AWS offers two options for connecting Lambda to other services. You can use pull to subscribe to an event source and trigger an action when an event is detected as the source is polled. Alternately, you can push an event to a Lambda function directly. The push option is probably more interesting, as it means your code remains quiescent until triggered—ideal for applications that wait for a source to change (for example, sending an alert to a user when an image is uploaded to a S3 store by an Internet-connected security camera).

Like Microsoft’s original Azure or Google’s App Engine, AWS Lambda functions are stateless. There’s no persistent infrastructure associated with a function. It’s all instantiated when the function is launched and torn down when the function stops running—and two instances of the same function may not even be running on the same instance or in the same physical server. This approach means that AWS Lambda functions can scale rapidly, but you can’t use many familiar programming techniques.

The structure of a Lambda function will be familiar to Node.js developers, especially those using microservice frameworks like Seneca. Handler names define the Node.js code called by the AWS Lambda service, with data delivered as events. You’ll find the event format will change depending on the data source. Results and completion are handled by the function’s context object. You can also deliver results to Amazon services and signal that the function has completed. The actual body of your code is JavaScript, so it’s quick and easy to develop in any JavaScript-aware editor (including Visual Studio with its new Node.js support).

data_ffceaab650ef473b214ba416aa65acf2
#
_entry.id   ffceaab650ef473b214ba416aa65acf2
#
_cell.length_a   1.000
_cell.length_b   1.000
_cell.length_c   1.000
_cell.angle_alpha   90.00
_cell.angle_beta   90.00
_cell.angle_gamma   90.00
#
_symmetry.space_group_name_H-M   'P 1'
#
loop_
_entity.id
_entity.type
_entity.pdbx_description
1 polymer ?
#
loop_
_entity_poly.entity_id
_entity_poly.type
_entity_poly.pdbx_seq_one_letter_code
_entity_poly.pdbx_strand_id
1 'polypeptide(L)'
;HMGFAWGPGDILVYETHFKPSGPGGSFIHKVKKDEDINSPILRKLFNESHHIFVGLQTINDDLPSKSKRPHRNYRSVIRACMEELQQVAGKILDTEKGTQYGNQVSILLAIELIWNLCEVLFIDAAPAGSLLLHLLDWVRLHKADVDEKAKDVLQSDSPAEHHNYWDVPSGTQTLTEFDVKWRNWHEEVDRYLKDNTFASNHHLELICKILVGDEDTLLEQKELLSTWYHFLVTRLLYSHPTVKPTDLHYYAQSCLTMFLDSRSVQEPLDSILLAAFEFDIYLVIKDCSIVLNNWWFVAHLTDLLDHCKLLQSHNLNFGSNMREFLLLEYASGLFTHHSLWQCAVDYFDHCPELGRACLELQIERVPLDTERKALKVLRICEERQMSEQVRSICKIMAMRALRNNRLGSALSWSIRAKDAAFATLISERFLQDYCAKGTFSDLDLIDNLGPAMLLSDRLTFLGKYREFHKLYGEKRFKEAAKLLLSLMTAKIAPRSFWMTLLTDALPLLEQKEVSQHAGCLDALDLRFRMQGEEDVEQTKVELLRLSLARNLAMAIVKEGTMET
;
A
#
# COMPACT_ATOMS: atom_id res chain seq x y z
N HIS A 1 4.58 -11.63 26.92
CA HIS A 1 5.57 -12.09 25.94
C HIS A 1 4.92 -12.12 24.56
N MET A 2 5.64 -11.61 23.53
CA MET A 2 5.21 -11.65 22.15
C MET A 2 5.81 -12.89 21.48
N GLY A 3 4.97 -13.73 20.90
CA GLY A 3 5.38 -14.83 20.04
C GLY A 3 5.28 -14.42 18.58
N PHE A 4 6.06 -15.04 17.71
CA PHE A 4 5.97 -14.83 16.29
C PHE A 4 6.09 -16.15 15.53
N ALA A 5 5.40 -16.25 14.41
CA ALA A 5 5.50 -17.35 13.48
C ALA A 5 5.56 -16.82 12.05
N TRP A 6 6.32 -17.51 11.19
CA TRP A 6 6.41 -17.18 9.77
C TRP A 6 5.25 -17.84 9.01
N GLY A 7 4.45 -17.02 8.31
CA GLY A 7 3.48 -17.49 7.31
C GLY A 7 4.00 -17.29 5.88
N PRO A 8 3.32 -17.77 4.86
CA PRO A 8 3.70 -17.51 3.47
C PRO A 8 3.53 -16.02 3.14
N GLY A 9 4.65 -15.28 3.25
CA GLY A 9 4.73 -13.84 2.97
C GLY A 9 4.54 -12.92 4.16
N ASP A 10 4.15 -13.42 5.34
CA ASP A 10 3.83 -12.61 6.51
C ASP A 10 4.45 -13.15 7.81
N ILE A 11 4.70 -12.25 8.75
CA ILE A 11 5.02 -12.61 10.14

One note about AWS Lambda functions: You’ll need to give it permission to work with other AWS services. You’ll create an appropriate role, then give AWS Lambda the role, along with applying an access policy to the role.

It’s important to give your functions only the permissions they require—you may well have to set up several different roles for several different functions. You’ll likely need to be an administrator to set this up. Once that’s done your functions will be able to read and write from other services, though in many cases you won’t have to set up roles when pushing events from services owned by the same account.

While Amazon doesn’t call it a platform as a service, AWS Lambda is comparable to the microservice tooling Microsoft is building into its new Azure Service Fabric. Microsoft is initially targeting C++ and .Net languages, but it’s using the Actor model as a key element in handling distributed computing. There’s some overlap between the Actor model’s use of messaging and an AWS Lambda function, with AWS spooling additional instances of your code as triggers are received.

Amazon is slowly moving aspects of its AWS service away from its infrastructure focus. While it remains at its core a data center in the cloud, it’s starting to take advantage of the way a modern data center breaks down into storage, compute, and networking. Scalable microservices are the future of cloud application development, and Lambda is Amazon’s foot in the door. Amazon has done a lot to deliver storage as a service, and with AWS Lambda, it’s starting to do the same with compute.